BTRCs: 52 Nationally Accessible Engines for Translational Research

BTRCs

Individual

Investigators

NIH Programs

CTSA

Consortium

  • Enabling technologies

  • Expertise

  • Computing

Technology

Discovery

Each BTRC is accessible to NIH-supported investigators

and programs from across the nation.


Biomedical technology research centers

Biomedical Technology Research Centers

  • Imaging

  • Technology

  • MRI

  • Image-guided therapy

  • PET

  • CAT

  • Ultrasound

Informatics

Resources

  • Genetics

  • Modeling of complex systems

  • Molecular dynamics

  • Visualization

  • Imaging informatics

Optics & Laser

Technology

  • Microscopy

  • Fluorescence spectroscopy

  • In Vivo diagnosis

  • 52 Unique Centers classified in 5 Broad Areas

  • Scope: from basic discovery to clinical research

  • Scale: from molecule to organism

Technology for

Structural Biology

  • Synchrotron x-ray technologies

  • Electron microscopy

  • Magnetic resonance

Technology for

Systems Biology

  • Mass spectrometry

  • Proteomics

  • Glycomics & glycotechnology

  • Flow cytometry


Interagency collaboration for development of biomedical technology

Interagency Collaboration for Development of Biomedical Technology

NCRR interacts with DOE through our Biomedical Technology

Research Centers (BTRC) program:

BTRC program

BTRCs located at

DOE National Laboratories

Systems Biology BTRCs

Structural Biology BTRCs

3 jointly supported with DOE/BER

Technology for

Structural Biology

  • Synchrotron x-ray technologies

  • Electron microscopy

  • Magnetic resonance

Technology for

Systems Biology

  • Mass spectrometry

  • Proteomics

  • Glycomics & glycotechnology

  • Flow cytometry


Ncrr leverages resources at doe national laboratories to support nih research

NCRR Leverages Resources at DOE National Laboratories to support NIH research

  • NCRR Division of Biomedical Technology

    • Funds Biomedical Technology Research Centers (BTRC) to translate advances in physical sciences into tools for biomedical research

  • DOE National Labs

    • Facilitate R&D that is expensive and complex

    • Presents opportunities for NCRR to leverage unique expertise and infrastructure in the physical sciences

    • Personnel

    • Instrumentation development

    • Instrumentation access

NCRR Enables $200M of NIH-funded research by supporting nine BTRCs for $20M at seven National labs through


Systems biology biomedical technology research centers at national laboratories

Systems Biology Biomedical Technology Research Centers at National Laboratories

National Flow Cytometry Resource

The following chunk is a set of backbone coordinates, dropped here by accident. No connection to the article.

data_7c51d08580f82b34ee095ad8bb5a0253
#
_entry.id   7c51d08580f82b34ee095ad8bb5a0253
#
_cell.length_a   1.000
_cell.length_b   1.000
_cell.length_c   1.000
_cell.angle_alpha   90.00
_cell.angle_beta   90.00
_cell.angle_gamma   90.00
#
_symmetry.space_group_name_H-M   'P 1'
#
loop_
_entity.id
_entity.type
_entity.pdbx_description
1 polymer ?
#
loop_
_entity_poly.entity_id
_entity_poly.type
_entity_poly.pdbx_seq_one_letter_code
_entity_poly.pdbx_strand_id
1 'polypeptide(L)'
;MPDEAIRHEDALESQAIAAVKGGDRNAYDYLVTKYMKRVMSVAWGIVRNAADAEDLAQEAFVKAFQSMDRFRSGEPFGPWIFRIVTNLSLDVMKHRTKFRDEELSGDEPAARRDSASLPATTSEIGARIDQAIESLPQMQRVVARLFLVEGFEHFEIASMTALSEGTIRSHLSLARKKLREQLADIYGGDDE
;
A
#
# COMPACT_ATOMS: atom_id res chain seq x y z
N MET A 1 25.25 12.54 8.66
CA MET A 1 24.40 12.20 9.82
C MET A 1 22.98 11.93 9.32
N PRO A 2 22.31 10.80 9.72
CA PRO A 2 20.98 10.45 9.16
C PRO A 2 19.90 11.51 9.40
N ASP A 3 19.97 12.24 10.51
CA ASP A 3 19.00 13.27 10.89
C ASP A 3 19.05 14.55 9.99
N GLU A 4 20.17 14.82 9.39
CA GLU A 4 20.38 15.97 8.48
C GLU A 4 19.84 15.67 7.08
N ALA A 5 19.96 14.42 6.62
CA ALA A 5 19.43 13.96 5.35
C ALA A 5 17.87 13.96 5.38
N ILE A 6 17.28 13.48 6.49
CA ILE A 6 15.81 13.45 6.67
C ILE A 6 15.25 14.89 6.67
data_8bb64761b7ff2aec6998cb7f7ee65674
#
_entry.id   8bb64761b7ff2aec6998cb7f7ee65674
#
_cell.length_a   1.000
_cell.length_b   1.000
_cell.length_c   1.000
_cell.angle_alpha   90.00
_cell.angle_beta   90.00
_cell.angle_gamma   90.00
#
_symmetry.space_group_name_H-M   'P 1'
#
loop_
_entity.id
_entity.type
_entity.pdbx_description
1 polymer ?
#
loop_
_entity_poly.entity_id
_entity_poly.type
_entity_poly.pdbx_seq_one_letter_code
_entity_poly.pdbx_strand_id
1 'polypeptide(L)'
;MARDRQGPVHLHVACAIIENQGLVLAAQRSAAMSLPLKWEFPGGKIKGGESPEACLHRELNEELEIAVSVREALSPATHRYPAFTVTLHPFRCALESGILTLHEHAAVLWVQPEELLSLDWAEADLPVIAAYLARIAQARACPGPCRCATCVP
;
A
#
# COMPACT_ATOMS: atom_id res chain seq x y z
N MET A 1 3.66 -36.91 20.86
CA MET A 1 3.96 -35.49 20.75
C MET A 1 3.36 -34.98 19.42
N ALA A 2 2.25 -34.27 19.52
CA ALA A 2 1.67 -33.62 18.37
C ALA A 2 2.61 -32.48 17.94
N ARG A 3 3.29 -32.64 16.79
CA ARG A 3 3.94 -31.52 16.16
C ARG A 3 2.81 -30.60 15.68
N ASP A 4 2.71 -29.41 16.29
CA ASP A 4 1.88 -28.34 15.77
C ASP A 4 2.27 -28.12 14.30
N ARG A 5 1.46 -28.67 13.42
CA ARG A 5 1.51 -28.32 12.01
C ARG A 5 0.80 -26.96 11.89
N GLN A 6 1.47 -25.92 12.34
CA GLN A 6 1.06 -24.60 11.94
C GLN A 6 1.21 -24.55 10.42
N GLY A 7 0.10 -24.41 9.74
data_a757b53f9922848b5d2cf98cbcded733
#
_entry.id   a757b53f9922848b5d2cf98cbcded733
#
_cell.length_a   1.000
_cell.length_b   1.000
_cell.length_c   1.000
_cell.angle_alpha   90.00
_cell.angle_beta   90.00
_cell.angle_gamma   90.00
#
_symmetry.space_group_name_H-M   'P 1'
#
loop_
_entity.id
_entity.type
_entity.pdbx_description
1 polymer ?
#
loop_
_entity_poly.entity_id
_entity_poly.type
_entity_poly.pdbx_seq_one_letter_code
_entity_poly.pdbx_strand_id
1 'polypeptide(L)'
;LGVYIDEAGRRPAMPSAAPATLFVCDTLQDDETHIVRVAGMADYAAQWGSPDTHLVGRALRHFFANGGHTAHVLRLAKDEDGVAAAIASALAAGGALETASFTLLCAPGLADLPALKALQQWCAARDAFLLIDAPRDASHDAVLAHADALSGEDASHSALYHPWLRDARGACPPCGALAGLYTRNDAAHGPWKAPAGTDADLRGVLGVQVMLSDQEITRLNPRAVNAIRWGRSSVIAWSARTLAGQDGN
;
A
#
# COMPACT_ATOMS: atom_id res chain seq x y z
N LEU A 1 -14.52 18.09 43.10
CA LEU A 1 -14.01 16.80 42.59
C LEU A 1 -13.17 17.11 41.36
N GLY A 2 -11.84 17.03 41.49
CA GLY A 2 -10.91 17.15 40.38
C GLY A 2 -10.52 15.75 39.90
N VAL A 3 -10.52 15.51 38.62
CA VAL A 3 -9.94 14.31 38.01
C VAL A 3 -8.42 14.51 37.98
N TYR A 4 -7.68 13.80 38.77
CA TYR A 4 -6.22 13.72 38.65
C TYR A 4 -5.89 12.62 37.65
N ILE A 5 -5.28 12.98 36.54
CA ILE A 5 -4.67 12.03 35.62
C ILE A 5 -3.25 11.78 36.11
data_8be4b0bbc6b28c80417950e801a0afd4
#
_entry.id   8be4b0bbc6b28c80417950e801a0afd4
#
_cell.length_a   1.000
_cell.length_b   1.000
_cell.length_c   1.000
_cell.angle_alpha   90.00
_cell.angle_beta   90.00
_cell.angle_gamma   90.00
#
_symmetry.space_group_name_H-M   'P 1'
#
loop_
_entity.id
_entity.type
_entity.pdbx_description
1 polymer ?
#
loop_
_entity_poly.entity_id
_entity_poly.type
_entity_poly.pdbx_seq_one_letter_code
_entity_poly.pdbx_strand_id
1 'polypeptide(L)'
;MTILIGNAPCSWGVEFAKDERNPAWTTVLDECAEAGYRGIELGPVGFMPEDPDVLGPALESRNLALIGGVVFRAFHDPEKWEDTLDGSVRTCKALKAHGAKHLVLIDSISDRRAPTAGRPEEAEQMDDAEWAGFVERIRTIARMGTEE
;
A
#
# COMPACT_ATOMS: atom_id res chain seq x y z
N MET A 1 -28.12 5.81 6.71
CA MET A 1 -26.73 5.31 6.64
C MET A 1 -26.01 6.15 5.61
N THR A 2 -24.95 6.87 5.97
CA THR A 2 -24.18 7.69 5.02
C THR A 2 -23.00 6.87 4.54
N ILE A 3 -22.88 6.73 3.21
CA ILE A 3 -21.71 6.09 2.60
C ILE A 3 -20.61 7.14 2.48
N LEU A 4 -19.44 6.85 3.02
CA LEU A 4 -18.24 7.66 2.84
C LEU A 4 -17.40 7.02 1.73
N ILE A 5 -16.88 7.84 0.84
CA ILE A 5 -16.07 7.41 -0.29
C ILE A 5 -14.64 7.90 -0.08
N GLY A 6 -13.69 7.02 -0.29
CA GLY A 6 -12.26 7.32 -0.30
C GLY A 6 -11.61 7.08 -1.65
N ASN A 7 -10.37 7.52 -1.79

Los Alamos National Laboratory

National Resource for Biomedical Accelerator Mass Spectrometry

Lawrence Livermore National Laboratory

Proteomics Research Resource for Integrative Biology

Pacific Northwest National Laboratory

Technology for

Systems Biology

  • Mass spectrometry

  • Proteomics

  • Glycomics & glycotechnology

  • Flow cytometry


Connecting the nation s researchers patients and communities next steps

National Flow Cytometry Resourceat Los Alamos National Laboratory (LANL)

  • Development of new instrumentation and applications

    • Access to unique LANL infrastructure

    • Access to scientists with unique technical and mathematical capabilities

  • Provides access to state-of-art flow cytometry instrumentation

  • Provides training for the biomedical research community

New technology: flow cytometry based on sound waves

Training:

“build a cytometer” course


Connecting the nation s researchers patients and communities next steps

A simple, low cost, compact data acquisition system for compact, portable flow cytometersNational Flow Cytometry Resource, LANL

Developed a data system for use in low cost and/or portable instruments, based on a commercial electronics board.

NFCR makes these systems available to collaborators

Relatively low cost ($500)

Technology licensed by Acoustic Cytometry Systems, which has since been acquired by Invitrogen


Connecting the nation s researchers patients and communities next steps

National Resource for Biomedical Accelerator Mass Spectrometryat Lawrence Livermore National Laboratory (LLNL)

Exquisitely sensitive technology for metabolic studies

Allows safe microdosing with toxic or experimental molecules in humans

14C-AMS has allowed critical questions to be answered in human nutrition, metabolism, pharmacology, and comparative medicine.

1 Megavolt Biomedical AMS Instrument

10 Megavolt Instrument